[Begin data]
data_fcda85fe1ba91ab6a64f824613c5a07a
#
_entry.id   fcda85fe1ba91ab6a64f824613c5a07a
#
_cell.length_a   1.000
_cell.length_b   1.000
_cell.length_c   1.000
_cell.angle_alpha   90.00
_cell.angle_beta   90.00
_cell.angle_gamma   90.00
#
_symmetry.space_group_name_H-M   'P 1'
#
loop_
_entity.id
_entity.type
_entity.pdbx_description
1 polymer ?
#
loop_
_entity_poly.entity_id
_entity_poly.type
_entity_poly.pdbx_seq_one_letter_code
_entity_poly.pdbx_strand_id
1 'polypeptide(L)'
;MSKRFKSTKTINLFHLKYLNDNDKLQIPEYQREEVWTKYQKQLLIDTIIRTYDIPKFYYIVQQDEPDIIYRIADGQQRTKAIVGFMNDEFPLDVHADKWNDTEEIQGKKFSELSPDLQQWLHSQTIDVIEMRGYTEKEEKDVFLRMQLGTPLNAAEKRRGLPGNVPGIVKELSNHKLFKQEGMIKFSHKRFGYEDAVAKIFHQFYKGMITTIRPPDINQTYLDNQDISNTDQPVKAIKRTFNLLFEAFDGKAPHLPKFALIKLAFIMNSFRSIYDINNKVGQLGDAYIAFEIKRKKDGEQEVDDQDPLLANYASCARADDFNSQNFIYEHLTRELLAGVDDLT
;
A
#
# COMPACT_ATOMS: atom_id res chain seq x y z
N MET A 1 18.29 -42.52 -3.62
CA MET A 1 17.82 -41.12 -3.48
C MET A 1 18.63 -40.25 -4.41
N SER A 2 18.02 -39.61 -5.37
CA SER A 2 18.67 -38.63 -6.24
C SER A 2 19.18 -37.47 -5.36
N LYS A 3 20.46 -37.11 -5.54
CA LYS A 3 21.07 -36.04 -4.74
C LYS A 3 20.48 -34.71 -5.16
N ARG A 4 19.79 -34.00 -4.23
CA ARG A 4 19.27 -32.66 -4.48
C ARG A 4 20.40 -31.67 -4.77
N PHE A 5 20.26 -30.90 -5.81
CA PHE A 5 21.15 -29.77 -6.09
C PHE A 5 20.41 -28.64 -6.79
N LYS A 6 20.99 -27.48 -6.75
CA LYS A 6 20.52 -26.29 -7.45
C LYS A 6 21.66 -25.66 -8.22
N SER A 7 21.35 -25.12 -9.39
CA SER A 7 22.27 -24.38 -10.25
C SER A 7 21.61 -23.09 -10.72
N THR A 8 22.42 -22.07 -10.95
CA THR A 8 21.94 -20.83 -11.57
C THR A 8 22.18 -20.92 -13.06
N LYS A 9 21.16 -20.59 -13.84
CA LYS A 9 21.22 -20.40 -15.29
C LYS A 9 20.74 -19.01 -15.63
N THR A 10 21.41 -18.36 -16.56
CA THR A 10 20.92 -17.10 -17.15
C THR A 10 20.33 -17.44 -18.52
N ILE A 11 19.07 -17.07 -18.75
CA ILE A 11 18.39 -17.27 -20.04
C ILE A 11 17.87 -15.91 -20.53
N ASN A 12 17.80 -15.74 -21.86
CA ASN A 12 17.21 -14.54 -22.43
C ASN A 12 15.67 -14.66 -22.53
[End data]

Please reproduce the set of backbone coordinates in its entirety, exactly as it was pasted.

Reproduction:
data_fcda85fe1ba91ab6a64f824613c5a07a
#
_entry.id   fcda85fe1ba91ab6a64f824613c5a07a
#
_cell.length_a   1.000
_cell.length_b   1.000
_cell.length_c   1.000
_cell.angle_alpha   90.00
_cell.angle_beta   90.00
_cell.angle_gamma   90.00
#
_symmetry.space_group_name_H-M   'P 1'
#
loop_
_entity.id
_entity.type
_entity.pdbx_description
1 polymer ?
#
loop_
_entity_poly.entity_id
_entity_poly.type
_entity_poly.pdbx_seq_one_letter_code
_entity_poly.pdbx_strand_id
1 'polypeptide(L)'
;MSKRFKSTKTINLFHLKYLNDNDKLQIPEYQREEVWTKYQKQLLIDTIIRTYDIPKFYYIVQQDEPDIIYRIADGQQRTKAIVGFMNDEFPLDVHADKWNDTEEIQGKKFSELSPDLQQWLHSQTIDVIEMRGYTEKEEKDVFLRMQLGTPLNAAEKRRGLPGNVPGIVKELSNHKLFKQEGMIKFSHKRFGYEDAVAKIFHQFYKGMITTIRPPDINQTYLDNQDISNTDQPVKAIKRTFNLLFEAFDGKAPHLPKFALIKLAFIMNSFRSIYDINNKVGQLGDAYIAFEIKRKKDGEQEVDDQDPLLANYASCARADDFNSQNFIYEHLTRELLAGVDDLT
;
A
#
# COMPACT_ATOMS: atom_id res chain seq x y z
N MET A 1 18.29 -42.52 -3.62
CA MET A 1 17.82 -41.12 -3.48
C MET A 1 18.63 -40.25 -4.41
N SER A 2 18.02 -39.61 -5.37
CA SER A 2 18.67 -38.63 -6.24
C SER A 2 19.18 -37.47 -5.36
N LYS A 3 20.46 -37.11 -5.54
CA LYS A 3 21.07 -36.04 -4.74
C LYS A 3 20.48 -34.71 -5.16
N ARG A 4 19.79 -34.00 -4.23
CA ARG A 4 19.27 -32.66 -4.48
C ARG A 4 20.40 -31.67 -4.77
N PHE A 5 20.26 -30.90 -5.81
CA PHE A 5 21.15 -29.77 -6.09
C PHE A 5 20.41 -28.64 -6.79
N LYS A 6 20.99 -27.48 -6.75
CA LYS A 6 20.52 -26.29 -7.45
C LYS A 6 21.66 -25.66 -8.22
N SER A 7 21.35 -25.12 -9.39
CA SER A 7 22.27 -24.38 -10.25
C SER A 7 21.61 -23.09 -10.72
N THR A 8 22.42 -22.07 -10.95
CA THR A 8 21.94 -20.83 -11.57
C THR A 8 22.18 -20.92 -13.06
N LYS A 9 21.16 -20.59 -13.84
CA LYS A 9 21.22 -20.40 -15.29
C LYS A 9 20.74 -19.01 -15.63
N THR A 10 21.41 -18.36 -16.56
CA THR A 10 20.92 -17.10 -17.15
C THR A 10 20.33 -17.44 -18.52
N ILE A 11 19.07 -17.07 -18.75
CA ILE A 11 18.39 -17.27 -20.04
C ILE A 11 17.87 -15.91 -20.53
N ASN A 12 17.80 -15.74 -21.86
CA ASN A 12 17.21 -14.54 -22.43
C ASN A 12 15.67 -14.66 -22.53